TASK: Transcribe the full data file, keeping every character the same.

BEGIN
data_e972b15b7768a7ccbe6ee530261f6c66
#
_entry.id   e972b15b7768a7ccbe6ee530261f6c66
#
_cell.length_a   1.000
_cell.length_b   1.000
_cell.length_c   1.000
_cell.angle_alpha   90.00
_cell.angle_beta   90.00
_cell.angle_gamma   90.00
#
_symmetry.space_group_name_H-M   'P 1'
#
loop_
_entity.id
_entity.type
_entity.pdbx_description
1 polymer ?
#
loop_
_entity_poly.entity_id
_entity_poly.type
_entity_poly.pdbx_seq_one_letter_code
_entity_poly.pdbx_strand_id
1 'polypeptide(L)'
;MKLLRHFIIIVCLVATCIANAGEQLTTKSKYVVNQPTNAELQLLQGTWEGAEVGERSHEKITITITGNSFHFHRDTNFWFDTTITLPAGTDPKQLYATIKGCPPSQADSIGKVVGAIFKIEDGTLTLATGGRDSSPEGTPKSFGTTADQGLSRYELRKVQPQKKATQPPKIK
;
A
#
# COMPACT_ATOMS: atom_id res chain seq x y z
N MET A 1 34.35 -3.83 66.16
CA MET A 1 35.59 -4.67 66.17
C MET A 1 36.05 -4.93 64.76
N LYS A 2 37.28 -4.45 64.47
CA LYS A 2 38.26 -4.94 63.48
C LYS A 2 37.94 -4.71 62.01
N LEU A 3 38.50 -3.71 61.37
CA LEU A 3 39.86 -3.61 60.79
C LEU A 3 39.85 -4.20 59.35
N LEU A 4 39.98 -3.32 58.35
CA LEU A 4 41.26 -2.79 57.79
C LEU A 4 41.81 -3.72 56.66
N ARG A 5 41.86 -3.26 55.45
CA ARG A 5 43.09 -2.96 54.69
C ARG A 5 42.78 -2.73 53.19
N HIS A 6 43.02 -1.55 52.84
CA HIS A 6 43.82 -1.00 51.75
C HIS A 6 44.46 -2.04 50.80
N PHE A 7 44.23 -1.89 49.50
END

data_e972b15b7768a7ccbe6ee530261f6c66
#
_entry.id   e972b15b7768a7ccbe6ee530261f6c66
#
_cell.length_a   1.000
_cell.length_b   1.000
_cell.length_c   1.000
_cell.angle_alpha   90.00
_cell.angle_beta   90.00
_cell.angle_gamma   90.00
#
_symmetry.space_group_name_H-M   'P 1'
#
loop_
_entity.id
_entity.type
_entity.pdbx_description
1 polymer ?
#
loop_
_entity_poly.entity_id
_entity_poly.type
_entity_poly.pdbx_seq_one_letter_code
_entity_poly.pdbx_strand_id
1 'polypeptide(L)'
;MKLLRHFIIIVCLVATCIANAGEQLTTKSKYVVNQPTNAELQLLQGTWEGAEVGERSHEKITITITGNSFHFHRDTNFWFDTTITLPAGTDPKQLYATIKGCPPSQADSIGKVVGAIFKIEDGTLTLATGGRDSSPEGTPKSFGTTADQGLSRYELRKVQPQKKATQPPKIK
;
A
#
# COMPACT_ATOMS: atom_id res chain seq x y z
N MET A 1 34.35 -3.83 66.16
CA MET A 1 35.59 -4.67 66.17
C MET A 1 36.05 -4.93 64.76
N LYS A 2 37.28 -4.45 64.47
CA LYS A 2 38.26 -4.94 63.48
C LYS A 2 37.94 -4.71 62.01
N LEU A 3 38.50 -3.71 61.37
CA LEU A 3 39.86 -3.61 60.79
C LEU A 3 39.85 -4.20 59.35
N LEU A 4 39.98 -3.32 58.35
CA LEU A 4 41.26 -2.79 57.79
C LEU A 4 41.81 -3.72 56.66
N ARG A 5 41.86 -3.26 55.45
CA ARG A 5 43.09 -2.96 54.69
C ARG A 5 42.78 -2.73 53.19
N HIS A 6 43.02 -1.55 52.84
CA HIS A 6 43.82 -1.00 51.75
C HIS A 6 44.46 -2.04 50.80
N PHE A 7 44.23 -1.89 49.50